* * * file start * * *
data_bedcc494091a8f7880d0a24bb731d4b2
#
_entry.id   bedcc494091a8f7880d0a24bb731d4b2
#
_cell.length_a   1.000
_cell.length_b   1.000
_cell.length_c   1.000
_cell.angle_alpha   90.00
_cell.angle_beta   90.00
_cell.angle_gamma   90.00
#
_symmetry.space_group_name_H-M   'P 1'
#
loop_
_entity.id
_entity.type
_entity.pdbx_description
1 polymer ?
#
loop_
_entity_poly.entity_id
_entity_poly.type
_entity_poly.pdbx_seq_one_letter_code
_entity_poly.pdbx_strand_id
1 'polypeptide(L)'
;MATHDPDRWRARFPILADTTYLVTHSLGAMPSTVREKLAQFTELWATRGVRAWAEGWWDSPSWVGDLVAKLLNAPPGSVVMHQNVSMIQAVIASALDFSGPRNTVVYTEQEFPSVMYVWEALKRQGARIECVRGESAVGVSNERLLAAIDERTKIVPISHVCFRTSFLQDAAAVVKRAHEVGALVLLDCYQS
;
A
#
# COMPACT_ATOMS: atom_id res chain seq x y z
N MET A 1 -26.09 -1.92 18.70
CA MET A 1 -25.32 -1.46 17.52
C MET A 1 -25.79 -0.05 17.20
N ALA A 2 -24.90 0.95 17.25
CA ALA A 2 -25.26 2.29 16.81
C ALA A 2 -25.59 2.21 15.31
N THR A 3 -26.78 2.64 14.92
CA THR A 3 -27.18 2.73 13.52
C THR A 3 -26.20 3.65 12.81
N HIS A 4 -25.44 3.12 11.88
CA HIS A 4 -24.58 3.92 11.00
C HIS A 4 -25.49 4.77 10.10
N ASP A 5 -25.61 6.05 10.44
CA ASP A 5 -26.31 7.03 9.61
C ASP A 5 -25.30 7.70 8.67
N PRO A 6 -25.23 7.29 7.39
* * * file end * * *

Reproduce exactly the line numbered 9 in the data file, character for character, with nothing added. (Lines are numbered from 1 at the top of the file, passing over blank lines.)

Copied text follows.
_cell.angle_beta   90.00